Hans Urs von Balthasar wrote a book by this title and Bp. Barron seems to accept his thesis; so what should we make of it? Is there but an empty hell and will all men eventually come to detest their sins and thus ask for pardon and rely on God’s infinite mercy in their regard simply because wishes that all men be saved? After all, Paul within the scriptures does write the following:

1 Timothy 2:1-4 (Douay-Rheims 1899 American Edition)

1 I desire therefore, first of all, that supplications, prayers, intercessions, and thanksgivings be made for all men:

For kings, and for all that are in high station: that we may lead a quiet and a peaceable life in all piety and chastity.

For this is good and acceptable in the sight of God our Saviour,

Who will have all men to be saved, and to come to the knowledge of the truth.

For there is one God, and one mediator of God and men, the man Christ Jesus:

Who gave himself a redemption for all, a testimony in due times.

God obviously wishes for the salvation of all as we all should. For who does not pray for the salvation of the souls of their loved ones and friends? Who, for the love Christ, wishes the torments of hell on anyone who god created in His image and likeness and loves with a supernatural love all souls created as a father loves his own children and wishes the best for them?

But is it the same thing to hope and pray for the salvation of all men and in the sense of the Theological Virtue of Hope or ‘expectation’ that all men will be saved? Should we hold an expectancy that all men are saved and that hell is but only an empty place or state of being; a reality that exists but is completely harrowed of the damned?

Personally, it seems to be a most difficult quandary for those who might take that leap. For we know that we are to pray for all souls to escape the torments of hell for love God and His love of our souls. But is that the same as expectantly bridging such as great chasm as this and holding out false hope that hell is empty of souls? For if we do that, then it seems to me that Christ and the rest of Catholic Teaching and the gospels are misleading at the least or completely vague and ambiguous. And at the worst it points to a Christ who is self-contradictory not to speak of His Church that has continuously taught definitively on hell for 2000 years.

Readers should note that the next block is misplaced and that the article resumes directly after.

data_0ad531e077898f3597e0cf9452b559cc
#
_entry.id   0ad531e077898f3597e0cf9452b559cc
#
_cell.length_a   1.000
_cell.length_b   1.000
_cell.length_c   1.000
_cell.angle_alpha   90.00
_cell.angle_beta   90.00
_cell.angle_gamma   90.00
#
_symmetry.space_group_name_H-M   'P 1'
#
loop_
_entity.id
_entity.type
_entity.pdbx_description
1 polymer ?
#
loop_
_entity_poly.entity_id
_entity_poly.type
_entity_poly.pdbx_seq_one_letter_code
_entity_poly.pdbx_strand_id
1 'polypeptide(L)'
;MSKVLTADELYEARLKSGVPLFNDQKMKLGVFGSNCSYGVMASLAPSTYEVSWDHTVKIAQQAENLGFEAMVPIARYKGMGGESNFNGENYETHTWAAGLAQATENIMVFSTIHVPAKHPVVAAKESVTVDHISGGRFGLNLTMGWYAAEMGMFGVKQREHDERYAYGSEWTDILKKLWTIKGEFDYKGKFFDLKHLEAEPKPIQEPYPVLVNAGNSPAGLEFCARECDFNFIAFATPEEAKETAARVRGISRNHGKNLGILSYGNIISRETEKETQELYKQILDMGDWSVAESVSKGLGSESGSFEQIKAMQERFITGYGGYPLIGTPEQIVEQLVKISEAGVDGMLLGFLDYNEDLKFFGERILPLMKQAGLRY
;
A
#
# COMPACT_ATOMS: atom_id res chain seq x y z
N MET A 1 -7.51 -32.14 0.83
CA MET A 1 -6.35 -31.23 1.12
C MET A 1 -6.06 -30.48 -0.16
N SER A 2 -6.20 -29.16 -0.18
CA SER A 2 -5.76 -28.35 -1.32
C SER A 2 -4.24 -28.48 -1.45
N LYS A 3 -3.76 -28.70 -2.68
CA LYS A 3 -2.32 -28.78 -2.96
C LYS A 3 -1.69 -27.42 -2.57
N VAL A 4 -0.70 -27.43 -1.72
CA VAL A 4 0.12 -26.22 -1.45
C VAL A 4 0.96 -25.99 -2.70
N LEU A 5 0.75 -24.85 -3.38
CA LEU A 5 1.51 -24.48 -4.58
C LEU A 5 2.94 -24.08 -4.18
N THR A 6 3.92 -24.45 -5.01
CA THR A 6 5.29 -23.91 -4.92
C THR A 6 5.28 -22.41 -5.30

If the latter were true, then what else has Christ and His Church taught, that we find repugnant personally; that we can chalk up to ambiguity or outright contradiction? Can we believe anything at all that we have been definitively taught or is our personal truth the only truth; a truth resides purely within the eyes of each beholder? Is is subjective or relative to what we accept and don’t accept from the teachings of the faith? Are we each the arbiters of faith?

Does Heaven then exist? or purgatory? our personal judgement? the general judgement?

I pray for all souls who are passing from this life and who have died and hope that they reach the beatific vision as promised. But this hope that I hold is a worldly hope or wish and only right and just and I would hope as well that others will pray for me at the hour of my own death. But do I wish that Christ were lying or contradicting Himself? Theological hope is a more detached and rational hope that all that Christ and His Church are infallible in their depiction and that there is no trickery involved. It is not shrouded in fog and confusion.  For if it is then what is left to guide us in this life and what is there to hope for?

The Catechism of the Catholic Church says the following about our own personal hope, the virtue of hope in this regard:

1821 We can therefore hope in the glory of heaven promised by God to those who love him and do his will. In every circumstance, each one of us should hope, with the grace of God, to persevere “to the end” and to obtain the joy of heaven, as God’s eternal reward for the good works accomplished with the grace of Christ. In hope, the Church prays for “all men to be saved.” She longs to be united with Christ, her Bridegroom, in the glory of heaven:

It seems our hope good and just but that the outcome of our hope is ‘contingent’ on the way we live our lives. For the Catechism also states the following:

1035 The teaching of the Church affirms the existence of hell and its eternity. Immediately after death the souls of those who die in a state of mortal sin descend into hell, where they suffer the punishments of hell, “eternal fire.” The chief punishment of hell is eternal separation from God, in whom alone man can possess the life and happiness for which he was created and for which he longs.

1037 God predestines no one to go to hell; for this, a willful turning away from God (a mortal sin) is necessary, and persistence in it until the end. In the Eucharistic liturgy and in the daily prayers of her faithful, the Church implores the mercy of God, who does not want “any to perish, but all to come to repentance”:

Our Lady of Fatima would have been cruel indeed had She shown the young children of Fatima the torments of hell; but that is exactly what she did. If nobody was there then why would she impress upon these children the need to pray for the souls of all men to seek repentance and come to Christ and to escape the ravages of hell?

Some have mentioned the Fatima Prayer as a counter to this: “O My Jesus, forgive us our sins. Lead all souls to heaven, especially those in most need of thy mercy.” However, I would contend that this is a prayer for those who are living in the world and that they might receive the grace to avoid hell.

What do you think?